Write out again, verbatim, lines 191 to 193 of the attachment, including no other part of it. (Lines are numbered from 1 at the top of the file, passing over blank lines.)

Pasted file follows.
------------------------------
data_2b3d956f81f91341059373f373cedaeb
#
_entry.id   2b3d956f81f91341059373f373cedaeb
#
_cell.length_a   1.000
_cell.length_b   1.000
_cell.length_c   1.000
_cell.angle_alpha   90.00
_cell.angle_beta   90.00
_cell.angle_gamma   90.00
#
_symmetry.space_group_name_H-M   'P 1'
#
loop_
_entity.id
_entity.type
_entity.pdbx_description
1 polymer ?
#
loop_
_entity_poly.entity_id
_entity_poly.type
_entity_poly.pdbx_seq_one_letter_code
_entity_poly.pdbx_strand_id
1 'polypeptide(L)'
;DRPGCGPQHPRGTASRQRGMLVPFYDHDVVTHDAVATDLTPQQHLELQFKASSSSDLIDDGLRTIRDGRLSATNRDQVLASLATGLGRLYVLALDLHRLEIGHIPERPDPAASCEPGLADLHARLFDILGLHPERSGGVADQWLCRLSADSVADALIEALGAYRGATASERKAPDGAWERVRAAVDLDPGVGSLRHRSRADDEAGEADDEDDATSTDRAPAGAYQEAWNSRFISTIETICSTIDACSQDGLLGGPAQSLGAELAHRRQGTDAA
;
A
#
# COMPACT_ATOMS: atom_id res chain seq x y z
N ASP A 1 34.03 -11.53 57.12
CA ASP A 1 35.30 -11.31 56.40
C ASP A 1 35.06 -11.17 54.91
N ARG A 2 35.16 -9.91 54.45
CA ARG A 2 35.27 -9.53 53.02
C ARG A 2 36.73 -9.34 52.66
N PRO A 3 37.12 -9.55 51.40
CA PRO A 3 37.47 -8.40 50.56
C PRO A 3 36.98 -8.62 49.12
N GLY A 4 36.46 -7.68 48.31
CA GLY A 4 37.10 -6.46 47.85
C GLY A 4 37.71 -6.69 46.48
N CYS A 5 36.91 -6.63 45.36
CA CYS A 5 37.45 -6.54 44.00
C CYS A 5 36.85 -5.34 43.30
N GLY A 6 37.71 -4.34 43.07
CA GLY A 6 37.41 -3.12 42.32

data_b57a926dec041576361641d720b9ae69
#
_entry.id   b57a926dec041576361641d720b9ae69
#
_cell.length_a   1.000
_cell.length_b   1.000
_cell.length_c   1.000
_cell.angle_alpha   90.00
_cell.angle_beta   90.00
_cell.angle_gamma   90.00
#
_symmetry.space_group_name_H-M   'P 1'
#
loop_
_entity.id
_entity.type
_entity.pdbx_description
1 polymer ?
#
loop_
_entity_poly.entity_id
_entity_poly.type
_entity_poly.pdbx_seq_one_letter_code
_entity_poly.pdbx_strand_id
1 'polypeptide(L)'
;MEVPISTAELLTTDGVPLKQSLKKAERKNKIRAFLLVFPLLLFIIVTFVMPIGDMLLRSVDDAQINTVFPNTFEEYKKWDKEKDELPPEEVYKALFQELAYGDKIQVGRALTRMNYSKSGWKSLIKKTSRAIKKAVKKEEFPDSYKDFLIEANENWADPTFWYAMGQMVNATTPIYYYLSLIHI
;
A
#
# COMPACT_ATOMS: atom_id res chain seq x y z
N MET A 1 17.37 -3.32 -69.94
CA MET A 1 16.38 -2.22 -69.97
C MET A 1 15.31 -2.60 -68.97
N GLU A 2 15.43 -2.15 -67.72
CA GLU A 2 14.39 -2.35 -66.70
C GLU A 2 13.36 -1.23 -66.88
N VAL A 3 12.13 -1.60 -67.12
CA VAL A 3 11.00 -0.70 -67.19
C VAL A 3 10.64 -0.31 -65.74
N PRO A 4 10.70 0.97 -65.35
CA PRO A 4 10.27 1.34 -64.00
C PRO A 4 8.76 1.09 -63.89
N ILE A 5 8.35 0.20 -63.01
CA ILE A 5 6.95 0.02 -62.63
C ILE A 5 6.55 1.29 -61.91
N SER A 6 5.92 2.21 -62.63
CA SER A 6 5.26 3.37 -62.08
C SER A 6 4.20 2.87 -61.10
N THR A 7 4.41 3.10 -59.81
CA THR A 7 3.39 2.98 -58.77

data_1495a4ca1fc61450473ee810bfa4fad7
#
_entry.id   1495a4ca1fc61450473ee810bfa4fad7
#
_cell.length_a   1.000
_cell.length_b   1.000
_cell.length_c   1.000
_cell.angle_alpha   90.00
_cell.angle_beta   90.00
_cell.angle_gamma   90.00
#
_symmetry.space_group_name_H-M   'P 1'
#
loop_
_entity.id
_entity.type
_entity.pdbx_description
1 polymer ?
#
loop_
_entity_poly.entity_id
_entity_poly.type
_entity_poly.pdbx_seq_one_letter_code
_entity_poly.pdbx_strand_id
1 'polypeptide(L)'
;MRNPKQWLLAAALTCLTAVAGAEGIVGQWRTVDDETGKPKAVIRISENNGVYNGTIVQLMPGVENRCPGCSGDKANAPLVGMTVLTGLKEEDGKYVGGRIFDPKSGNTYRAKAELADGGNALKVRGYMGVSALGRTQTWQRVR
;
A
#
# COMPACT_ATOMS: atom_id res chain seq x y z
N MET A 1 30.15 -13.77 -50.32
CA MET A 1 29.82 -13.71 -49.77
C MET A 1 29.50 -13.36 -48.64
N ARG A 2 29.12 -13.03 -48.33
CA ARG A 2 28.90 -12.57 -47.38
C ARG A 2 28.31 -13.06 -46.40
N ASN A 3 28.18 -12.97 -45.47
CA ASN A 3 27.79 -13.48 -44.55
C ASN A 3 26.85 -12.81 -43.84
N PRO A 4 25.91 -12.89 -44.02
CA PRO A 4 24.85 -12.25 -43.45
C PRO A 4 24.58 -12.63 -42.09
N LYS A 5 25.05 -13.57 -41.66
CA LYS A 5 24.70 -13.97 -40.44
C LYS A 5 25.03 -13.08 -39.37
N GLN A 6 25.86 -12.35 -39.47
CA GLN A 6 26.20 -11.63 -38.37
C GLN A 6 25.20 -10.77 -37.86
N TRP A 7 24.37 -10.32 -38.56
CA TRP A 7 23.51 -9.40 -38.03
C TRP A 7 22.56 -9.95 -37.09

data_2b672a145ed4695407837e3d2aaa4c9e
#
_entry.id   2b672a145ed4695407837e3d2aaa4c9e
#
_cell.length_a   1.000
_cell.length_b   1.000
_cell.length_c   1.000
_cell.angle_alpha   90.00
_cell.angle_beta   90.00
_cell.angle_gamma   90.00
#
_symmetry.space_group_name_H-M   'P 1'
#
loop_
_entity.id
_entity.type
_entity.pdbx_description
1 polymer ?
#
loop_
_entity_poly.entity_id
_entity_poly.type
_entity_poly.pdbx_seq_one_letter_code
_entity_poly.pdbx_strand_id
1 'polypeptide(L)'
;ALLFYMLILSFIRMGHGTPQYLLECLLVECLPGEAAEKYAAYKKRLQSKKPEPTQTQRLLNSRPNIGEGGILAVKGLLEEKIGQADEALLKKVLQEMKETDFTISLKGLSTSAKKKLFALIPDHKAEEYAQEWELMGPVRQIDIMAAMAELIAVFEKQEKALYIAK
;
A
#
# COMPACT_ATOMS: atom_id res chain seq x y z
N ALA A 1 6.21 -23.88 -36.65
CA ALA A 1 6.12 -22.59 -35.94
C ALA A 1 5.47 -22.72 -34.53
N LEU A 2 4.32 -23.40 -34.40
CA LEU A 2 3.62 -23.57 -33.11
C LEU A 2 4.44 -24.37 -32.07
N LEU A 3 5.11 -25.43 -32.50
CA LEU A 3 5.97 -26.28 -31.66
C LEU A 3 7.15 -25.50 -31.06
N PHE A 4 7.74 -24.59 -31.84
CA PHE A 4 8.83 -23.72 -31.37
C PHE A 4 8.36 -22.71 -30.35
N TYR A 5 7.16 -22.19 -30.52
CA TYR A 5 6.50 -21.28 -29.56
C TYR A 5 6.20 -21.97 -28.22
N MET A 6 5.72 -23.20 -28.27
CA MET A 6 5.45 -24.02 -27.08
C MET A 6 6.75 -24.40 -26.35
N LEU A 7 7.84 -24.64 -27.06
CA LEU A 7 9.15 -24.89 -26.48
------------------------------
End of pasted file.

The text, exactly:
N TYR A 5 7.16 -22.19 -30.52
CA TYR A 5 6.50 -21.28 -29.56
C TYR A 5 6.20 -21.97 -28.22